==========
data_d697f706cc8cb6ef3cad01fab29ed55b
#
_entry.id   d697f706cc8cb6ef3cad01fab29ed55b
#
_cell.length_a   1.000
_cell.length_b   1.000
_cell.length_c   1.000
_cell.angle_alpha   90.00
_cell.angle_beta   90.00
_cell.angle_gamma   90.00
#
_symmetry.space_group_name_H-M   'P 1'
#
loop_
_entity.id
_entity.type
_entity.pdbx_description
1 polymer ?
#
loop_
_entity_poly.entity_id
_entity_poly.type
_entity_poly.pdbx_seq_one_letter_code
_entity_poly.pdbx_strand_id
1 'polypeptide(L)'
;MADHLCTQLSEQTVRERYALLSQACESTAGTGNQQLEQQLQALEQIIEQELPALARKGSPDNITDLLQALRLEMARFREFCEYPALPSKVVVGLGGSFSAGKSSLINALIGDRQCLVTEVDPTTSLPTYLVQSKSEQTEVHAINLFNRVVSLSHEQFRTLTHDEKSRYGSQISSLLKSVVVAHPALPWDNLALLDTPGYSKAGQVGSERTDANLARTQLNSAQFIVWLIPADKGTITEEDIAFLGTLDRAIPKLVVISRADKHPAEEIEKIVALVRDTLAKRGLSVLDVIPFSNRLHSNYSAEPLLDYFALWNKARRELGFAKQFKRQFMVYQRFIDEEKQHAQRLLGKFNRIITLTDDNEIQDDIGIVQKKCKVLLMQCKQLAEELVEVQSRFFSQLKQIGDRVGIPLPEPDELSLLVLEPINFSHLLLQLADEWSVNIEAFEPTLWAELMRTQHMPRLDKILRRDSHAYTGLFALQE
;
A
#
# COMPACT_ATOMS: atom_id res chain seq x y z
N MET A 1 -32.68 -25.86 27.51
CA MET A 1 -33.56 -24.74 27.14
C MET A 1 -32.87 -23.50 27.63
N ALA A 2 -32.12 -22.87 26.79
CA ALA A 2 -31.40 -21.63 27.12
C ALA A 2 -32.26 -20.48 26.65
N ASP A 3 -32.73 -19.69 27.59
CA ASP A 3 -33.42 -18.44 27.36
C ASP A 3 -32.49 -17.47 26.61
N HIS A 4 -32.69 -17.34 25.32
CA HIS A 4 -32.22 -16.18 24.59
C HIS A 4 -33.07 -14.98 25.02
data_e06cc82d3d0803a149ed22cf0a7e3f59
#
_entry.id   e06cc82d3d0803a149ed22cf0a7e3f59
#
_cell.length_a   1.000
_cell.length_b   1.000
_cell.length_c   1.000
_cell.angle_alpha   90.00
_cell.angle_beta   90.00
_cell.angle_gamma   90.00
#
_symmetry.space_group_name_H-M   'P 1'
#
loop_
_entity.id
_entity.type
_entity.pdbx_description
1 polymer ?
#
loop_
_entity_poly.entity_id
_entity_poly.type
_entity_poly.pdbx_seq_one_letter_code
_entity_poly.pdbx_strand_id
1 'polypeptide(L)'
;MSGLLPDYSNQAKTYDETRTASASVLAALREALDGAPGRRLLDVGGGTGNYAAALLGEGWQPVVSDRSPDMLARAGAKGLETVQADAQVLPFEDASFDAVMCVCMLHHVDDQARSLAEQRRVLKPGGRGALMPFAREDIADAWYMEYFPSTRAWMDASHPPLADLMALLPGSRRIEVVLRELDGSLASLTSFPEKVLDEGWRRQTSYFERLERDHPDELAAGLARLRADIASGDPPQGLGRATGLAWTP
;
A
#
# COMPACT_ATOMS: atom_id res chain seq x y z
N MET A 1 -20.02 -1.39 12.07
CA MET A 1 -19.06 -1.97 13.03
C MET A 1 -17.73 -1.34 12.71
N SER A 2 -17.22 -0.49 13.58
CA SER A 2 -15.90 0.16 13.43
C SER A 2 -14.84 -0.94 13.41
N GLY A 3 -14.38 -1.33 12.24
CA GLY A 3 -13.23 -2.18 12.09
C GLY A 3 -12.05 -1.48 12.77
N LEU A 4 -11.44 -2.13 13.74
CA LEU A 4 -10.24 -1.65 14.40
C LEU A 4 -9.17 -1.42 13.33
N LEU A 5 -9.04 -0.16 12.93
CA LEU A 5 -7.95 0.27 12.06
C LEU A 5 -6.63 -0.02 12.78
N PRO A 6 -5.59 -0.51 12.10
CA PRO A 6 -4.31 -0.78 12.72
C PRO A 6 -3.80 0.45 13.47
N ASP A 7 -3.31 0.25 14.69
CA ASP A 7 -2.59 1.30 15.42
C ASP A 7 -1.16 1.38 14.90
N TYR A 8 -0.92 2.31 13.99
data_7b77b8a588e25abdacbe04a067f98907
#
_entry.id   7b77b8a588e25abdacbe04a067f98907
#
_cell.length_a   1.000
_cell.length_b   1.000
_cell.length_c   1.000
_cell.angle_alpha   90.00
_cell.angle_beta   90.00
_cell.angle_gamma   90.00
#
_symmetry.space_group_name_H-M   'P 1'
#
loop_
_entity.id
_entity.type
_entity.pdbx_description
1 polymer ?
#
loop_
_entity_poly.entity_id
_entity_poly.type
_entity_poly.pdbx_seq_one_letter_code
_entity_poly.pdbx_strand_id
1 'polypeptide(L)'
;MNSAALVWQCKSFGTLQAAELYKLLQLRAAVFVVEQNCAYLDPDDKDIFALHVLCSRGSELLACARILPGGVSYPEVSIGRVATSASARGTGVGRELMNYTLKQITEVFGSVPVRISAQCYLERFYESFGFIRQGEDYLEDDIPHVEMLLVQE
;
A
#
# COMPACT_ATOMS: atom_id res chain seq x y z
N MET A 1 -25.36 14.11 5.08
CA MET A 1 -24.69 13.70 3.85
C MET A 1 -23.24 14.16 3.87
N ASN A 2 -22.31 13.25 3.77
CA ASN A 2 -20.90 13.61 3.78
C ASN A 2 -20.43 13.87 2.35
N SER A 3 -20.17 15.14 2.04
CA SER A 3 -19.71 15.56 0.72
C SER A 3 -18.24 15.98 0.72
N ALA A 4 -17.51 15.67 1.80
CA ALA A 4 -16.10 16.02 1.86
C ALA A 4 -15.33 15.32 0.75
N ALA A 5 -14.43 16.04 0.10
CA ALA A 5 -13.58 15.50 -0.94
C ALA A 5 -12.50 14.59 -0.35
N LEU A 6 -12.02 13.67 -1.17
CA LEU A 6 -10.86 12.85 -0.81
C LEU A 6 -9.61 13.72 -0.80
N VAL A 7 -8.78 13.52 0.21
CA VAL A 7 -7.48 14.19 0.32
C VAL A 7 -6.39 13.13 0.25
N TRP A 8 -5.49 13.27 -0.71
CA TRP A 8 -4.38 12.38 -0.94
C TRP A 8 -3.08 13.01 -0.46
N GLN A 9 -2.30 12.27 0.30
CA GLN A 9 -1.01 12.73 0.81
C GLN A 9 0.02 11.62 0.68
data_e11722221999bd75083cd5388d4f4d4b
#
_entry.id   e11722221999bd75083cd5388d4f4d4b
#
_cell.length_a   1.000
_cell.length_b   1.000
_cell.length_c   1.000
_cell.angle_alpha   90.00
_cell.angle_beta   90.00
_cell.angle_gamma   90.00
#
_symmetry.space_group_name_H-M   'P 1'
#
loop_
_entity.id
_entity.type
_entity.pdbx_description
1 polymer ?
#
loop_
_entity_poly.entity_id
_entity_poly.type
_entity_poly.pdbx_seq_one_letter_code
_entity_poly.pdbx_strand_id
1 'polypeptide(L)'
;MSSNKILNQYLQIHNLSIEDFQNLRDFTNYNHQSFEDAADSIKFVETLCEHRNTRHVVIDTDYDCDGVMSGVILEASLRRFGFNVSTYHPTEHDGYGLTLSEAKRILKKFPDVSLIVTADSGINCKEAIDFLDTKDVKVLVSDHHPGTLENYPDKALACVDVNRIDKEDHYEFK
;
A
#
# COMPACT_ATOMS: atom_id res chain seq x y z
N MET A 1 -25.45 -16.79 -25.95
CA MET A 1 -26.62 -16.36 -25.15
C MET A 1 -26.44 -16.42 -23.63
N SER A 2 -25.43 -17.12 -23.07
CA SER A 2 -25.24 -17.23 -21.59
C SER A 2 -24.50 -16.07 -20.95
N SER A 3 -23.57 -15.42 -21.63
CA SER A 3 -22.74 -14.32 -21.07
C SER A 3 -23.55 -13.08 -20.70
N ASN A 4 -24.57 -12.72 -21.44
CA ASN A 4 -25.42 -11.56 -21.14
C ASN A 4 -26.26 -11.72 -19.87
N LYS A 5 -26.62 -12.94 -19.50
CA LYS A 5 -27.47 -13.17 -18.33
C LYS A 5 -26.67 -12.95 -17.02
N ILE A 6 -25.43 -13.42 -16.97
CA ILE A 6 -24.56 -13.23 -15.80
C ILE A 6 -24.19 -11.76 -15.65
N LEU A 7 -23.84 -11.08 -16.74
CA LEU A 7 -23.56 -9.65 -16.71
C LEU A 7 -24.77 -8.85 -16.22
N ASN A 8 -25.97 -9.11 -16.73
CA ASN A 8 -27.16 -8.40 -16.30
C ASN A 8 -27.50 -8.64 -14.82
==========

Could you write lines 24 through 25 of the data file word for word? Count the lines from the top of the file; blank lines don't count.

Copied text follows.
_entity_poly.pdbx_strand_id
1 'polypeptide(L)'